http://en.wikipedia.org/wiki/Fibercement

ARG contains lots of Zr which makes it too expensive for most applications. If you could make a cement that doesn't attack fiberglass, glass-cement composites become much cheaper.




[Edited on 04-20-1969 by clearly_not_atara]
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[*] posted on 23-2-2020 at 05:39


couldnt you coat the fiberglass with .. maybe glass, like sodium silicate? how would sodium silicate work with fiberglass? maybe just regular paint would do? maybe the fiberglass (unless its already made) could be made with different materials, different type of epoxy?
i think if you want to strenghten the material you can just get some plastic nets and add that, supposing youre after the fiberglass because its lightweight, only plastic that isnt really happy with high pH afaik is PET and PVC




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clearly_not_atara
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[*] posted on 23-2-2020 at 07:20


Antiswat: Stabilizing fiberglass in concrete has been the subject of intense research for decades. I'm not going to pretend to compete with that. All I know is that it isn't easy. Coatings don't work. Silicates don't help, cement is already full of them. See:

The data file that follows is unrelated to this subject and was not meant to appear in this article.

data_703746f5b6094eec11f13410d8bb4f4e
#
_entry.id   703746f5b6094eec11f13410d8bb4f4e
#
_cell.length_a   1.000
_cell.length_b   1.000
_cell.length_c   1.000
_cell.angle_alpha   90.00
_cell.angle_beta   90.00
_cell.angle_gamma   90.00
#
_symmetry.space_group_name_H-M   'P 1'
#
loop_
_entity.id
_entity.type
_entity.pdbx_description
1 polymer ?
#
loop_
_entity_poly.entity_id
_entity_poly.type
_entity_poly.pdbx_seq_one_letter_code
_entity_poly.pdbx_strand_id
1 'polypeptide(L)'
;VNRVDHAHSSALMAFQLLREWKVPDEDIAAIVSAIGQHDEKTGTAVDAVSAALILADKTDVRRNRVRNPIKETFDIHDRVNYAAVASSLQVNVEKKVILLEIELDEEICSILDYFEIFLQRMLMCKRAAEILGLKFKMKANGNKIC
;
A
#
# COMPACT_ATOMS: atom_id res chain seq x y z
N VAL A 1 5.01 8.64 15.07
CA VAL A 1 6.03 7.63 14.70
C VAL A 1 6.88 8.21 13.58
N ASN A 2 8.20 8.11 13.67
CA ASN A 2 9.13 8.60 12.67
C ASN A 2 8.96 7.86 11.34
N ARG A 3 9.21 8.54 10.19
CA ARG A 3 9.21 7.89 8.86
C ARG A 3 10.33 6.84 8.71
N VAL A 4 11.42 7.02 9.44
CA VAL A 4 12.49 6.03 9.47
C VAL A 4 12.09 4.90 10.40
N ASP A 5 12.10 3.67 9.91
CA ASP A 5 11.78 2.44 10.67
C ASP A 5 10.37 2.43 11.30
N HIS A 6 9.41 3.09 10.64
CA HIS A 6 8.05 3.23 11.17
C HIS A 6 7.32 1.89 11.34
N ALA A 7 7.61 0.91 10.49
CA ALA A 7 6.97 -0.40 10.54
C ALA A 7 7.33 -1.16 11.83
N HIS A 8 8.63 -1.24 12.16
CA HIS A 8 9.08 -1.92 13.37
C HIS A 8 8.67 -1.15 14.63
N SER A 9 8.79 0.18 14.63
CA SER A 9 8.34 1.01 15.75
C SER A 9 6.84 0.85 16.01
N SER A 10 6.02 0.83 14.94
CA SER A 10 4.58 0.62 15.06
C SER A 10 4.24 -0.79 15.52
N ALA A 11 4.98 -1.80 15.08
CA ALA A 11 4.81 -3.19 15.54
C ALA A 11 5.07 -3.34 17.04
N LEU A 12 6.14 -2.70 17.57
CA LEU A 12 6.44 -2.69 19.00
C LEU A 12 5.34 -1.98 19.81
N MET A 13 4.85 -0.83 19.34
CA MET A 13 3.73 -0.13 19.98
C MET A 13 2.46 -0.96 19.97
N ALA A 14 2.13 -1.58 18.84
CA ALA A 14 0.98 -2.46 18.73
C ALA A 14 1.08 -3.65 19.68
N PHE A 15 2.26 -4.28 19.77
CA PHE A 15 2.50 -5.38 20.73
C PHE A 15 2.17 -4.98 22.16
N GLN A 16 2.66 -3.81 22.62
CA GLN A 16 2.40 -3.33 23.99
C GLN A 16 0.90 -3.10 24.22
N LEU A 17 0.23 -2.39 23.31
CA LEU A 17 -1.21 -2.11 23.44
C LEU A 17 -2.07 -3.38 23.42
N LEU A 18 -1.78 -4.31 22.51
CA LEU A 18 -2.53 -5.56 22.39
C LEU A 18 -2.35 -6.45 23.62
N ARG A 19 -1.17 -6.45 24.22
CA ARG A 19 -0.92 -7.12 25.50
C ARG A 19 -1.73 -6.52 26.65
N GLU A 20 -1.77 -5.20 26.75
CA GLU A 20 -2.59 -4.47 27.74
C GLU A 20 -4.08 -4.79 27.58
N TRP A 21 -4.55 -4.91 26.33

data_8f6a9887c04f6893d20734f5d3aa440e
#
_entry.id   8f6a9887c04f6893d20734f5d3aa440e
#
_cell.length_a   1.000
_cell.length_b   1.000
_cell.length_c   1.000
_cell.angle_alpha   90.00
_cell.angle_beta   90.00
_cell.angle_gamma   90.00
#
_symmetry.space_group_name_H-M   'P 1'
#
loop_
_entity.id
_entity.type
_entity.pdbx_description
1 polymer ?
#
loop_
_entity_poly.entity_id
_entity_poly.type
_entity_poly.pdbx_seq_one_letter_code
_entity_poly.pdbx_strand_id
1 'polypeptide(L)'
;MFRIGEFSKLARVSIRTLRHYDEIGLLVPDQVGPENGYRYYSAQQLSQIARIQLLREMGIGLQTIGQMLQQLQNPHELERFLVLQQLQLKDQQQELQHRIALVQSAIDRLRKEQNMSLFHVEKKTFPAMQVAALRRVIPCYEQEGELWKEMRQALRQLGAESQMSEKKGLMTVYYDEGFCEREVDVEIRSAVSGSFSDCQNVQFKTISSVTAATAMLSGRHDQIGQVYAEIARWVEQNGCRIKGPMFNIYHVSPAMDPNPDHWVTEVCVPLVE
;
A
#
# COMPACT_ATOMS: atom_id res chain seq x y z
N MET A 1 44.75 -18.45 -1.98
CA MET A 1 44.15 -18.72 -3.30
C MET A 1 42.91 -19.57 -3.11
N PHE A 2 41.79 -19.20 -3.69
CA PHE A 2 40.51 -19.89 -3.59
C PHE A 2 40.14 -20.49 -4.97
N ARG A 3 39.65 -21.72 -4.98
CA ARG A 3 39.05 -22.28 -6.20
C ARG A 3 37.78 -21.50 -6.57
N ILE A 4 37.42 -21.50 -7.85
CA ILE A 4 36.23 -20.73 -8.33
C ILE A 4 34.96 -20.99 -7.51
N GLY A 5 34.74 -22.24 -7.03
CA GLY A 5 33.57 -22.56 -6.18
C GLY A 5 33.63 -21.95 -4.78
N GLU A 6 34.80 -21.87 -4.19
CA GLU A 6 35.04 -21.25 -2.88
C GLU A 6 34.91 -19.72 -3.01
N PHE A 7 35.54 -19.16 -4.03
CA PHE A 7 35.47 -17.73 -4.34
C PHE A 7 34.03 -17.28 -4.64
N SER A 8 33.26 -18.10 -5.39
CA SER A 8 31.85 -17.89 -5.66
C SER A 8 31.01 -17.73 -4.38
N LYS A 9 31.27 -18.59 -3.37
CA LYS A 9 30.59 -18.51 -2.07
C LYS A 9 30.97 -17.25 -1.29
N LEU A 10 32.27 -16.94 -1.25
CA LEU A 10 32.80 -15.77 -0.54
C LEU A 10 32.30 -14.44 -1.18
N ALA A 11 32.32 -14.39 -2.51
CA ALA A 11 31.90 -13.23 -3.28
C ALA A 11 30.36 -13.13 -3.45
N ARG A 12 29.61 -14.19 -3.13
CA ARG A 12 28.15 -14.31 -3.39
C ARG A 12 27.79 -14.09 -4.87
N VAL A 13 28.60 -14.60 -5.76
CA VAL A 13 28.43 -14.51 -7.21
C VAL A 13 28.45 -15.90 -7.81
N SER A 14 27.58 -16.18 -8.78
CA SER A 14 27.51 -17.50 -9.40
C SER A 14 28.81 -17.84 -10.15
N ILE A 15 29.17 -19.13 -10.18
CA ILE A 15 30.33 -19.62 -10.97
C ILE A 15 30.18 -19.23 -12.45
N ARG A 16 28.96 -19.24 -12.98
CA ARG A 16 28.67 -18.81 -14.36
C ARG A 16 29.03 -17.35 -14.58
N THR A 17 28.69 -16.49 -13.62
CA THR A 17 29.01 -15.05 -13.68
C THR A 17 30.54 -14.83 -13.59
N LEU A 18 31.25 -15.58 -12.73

https://www.concretenetwork.com/glass-fiber-reinforced-concr...

Polymers generally aren't stiff enough. In order to provide tensile reinforcement, it's not enough to be stronger. The fiber must have a higher Young's modulus than the matrix, or the matrix will stretch first. But polymers are generally soft and extensible. The only really stiff polymer is UHMWPE and it sucks in composites due to low adhesion.

Fiberglass is better than say carbon fiber because it's cheap. The only real alternative here would be basalt fiber, but I don't know if that's actually alkali-resistant, and it's already new tech.

[Edited on 23-2-2020 by clearly_not_atara]




[Edited on 04-20-1969 by clearly_not_atara]
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[*] posted on 23-2-2020 at 17:17


Ball mill is good if you are going for small particle size; however, a rod mill will deliver a more consistant productinterms of size distribution. However, since your budget is low, you will probably need to live with a ball mill. I wouldn't worry too much about corrosion since it will not take long to grind. Also if you dry grind then you are really in good shape.
I would also really consider using a motor if all you are doing is some initial screening- I am always suppressed how consistent manual labor can be if one tries.




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[*] posted on 26-3-2020 at 15:56


I asked a seller and say ball mill machine can break upto level 4 as in the Mohs scale. I need to break 6 and up... so not enough. What hardess have your cement?